WHY HIRE A PROFESSIONAL?
(with 30 years experience creating and conducting wedding ceremonies)
At a gala wedding I attended at one of America’s National Monuments, The Ben Franklin Institute in Philadelphia – where no expense was spared (the groom’s father was as generous as he was successful), friends of the couple offered to help with a few aspects of the wedding ceremony and wound-up officiating, photographing and DJ-ing the wedding. On a scale of one to ten, the catered food and drinks, the décor, the cake, the flowers, the world-renowned Planetarium and the Grand Hall, the amenities, the dresses and tuxedos, the atmosphere of love of family and friends, the rings, the parents, the guests, all were elevens. Over the top, world class! A Ben Franklin impersonator even gossiped and smoozed through out the night with most of the three hundred attendees. There were dozens of staff serving and coordinating everything beautifully, from decorating, to welcoming, to seating, to serving drinks, appetizers and dinner, to coat checking, to valet parking cars. The best that money can buy, you might say.
As to the friends of the bride and groom who worked the wedding, well, they were in way over their inexperienced heads. For starters the DJ-friend provided the officiant-friend with a microphone, black iron mic-stand, and hundred-foot cord. The black rig was center stage amidst the white-lit white stage adorned with hundreds of white roses. The black cord snakes its way across the stage in every photo taken of the ceremony. The two inexperienced friends with cameras never thought to mention the distraction of the cord (if they even noticed). When the ceremony started the officiant-friend never did ask the guests to stand for the bride as she came down the aisle. Seated towards the back, I stood for the bride and only then did the three hundred guests stand to welcome the bride and her escort. Unfortunately, the newly ordained minister friend conducting the ceremony also was not aware that she should tell the guests when to sit, and so everyone stood for the entire forty minute ceremony, even the elderly aunts and uncles (some in their nineties) and the mothers with babes in their arms. The officiant-friend was competent enough in reading the ceremony she and the couple had written, but as to the dynamics of a wedding ceremony, she (and the couple) were clueless. Neither the minister’s voice nor the staging were engaging or inspirational. Blocking was non-existant. The bride and groom stood in the same spot for the entire ceremony, their backs to the guests, divided by the black line of the microphone stand that bisected the minister. During the ceremony guests never glimpsed the blissful faces of the bride and groom, except for a moment in profile when they kissed. And the kiss was in the middle of the ceremony, bereft of any dramatic build up to it. The touching love letters that the bride and groom wrote for each other were read to each other after the kiss without the benefit of the microphone that their celebrant now cradled in her arms. Spread out on the stage the bridesmaids and groomsmen faced the audience and seemed more like backups in a chorus line than attendants. Aside from the procession and recession and standing, they had no part in the marriage ritual.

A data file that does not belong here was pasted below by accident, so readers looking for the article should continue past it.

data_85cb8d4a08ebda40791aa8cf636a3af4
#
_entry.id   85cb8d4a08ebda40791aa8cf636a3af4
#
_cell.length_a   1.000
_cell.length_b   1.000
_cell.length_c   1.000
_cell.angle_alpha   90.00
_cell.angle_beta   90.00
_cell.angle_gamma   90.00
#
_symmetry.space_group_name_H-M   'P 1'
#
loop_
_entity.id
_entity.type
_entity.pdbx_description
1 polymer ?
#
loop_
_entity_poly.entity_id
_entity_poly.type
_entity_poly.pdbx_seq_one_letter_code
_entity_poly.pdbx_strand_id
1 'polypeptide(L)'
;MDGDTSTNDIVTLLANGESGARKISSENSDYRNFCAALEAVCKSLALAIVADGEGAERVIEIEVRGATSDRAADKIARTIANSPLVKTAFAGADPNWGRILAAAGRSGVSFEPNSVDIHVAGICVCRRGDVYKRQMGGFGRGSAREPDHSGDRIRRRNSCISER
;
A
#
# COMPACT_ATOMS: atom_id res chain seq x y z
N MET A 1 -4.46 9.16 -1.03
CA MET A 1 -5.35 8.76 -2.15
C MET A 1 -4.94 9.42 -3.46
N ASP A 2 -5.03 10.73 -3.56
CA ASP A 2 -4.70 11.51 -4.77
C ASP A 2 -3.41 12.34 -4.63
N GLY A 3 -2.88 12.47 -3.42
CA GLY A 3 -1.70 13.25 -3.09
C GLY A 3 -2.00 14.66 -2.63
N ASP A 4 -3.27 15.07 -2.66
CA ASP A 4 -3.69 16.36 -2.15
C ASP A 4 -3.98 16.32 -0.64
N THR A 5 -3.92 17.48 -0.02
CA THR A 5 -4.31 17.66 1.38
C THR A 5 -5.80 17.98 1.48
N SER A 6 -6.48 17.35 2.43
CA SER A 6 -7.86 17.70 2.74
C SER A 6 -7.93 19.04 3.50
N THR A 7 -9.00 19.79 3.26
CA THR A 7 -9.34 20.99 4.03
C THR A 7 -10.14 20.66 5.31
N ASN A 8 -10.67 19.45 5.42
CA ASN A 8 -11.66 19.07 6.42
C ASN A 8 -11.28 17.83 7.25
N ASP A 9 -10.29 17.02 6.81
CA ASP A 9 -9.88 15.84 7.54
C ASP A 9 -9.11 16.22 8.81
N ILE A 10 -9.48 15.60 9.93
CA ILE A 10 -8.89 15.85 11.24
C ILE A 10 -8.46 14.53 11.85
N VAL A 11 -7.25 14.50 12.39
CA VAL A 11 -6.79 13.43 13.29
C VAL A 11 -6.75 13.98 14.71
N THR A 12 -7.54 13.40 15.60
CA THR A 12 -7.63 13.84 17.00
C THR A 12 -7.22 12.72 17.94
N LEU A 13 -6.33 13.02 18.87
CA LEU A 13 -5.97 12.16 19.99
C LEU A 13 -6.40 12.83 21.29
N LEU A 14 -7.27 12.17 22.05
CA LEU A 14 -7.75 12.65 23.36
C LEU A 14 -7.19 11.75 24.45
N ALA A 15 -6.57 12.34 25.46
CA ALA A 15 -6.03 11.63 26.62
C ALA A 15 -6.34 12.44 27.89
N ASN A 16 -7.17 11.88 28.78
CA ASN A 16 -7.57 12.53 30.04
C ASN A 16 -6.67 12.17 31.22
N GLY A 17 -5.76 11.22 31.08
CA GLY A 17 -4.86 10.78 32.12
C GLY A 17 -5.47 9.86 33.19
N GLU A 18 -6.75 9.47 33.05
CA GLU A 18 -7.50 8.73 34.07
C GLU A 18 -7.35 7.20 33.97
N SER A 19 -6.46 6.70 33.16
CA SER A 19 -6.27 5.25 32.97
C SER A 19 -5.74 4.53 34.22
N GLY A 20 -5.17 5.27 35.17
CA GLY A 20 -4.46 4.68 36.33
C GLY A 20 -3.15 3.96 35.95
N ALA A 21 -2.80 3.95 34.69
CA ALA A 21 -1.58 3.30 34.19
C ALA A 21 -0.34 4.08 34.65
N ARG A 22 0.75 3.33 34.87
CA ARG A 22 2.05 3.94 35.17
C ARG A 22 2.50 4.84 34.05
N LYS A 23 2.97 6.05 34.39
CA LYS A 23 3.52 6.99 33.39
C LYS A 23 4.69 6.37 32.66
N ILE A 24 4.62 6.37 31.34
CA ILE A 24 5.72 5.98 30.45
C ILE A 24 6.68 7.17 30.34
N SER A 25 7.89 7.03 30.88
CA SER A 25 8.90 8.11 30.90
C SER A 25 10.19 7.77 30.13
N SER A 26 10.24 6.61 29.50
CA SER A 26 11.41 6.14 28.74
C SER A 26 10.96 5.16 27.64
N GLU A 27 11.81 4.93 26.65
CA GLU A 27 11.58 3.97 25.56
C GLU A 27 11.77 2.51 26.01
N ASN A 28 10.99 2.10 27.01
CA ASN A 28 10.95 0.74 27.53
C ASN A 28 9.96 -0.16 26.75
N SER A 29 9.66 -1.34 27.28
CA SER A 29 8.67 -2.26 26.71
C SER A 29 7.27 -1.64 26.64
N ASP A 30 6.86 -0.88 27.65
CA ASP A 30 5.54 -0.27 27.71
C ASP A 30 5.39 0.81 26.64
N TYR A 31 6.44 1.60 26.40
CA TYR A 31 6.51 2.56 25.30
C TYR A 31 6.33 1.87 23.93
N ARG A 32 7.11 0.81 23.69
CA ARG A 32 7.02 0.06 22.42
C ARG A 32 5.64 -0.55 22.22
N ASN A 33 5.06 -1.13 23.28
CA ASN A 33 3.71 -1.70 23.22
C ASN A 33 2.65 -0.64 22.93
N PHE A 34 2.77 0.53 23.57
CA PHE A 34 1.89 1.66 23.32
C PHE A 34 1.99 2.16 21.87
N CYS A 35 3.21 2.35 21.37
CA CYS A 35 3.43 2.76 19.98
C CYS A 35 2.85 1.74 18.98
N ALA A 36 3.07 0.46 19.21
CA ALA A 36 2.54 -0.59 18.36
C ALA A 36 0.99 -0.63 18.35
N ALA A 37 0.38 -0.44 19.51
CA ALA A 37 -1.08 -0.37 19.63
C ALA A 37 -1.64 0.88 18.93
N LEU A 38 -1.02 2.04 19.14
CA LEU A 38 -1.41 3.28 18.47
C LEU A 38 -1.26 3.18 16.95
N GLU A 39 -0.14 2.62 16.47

And as for the DJ friend with the amateur equipment, well, at the reception it seemed he was MC-ing a professional sporting event. With every introduction he roared, yelled and exaggerated his enunciations so much I was not sure if I was at a stock car race, a wrestling match or a wedding. “And now let me introduce our bbbbbbrrrrriiiiidddddeeeee and gggggrrrroooommmmm. . . .”
And the friends with cameras, well, they took some three thousand photos. It takes some four hours to look at them all on the website where they were posted for viewing some three months after the wedding: unedited and unorganized. I looked for a photograph they had taken of me and my wife, but after hours of waiting for pictures to load and be displayed, I gave up wading through the mess.
My suggestion: at your wedding, have friends be guests, not workers. Inexperienced and friendly is no replacement for experienced and professional. Every bride deserves a wedding ritual, fit for a queen, not a hodgepodge of elements cobbled together by friends.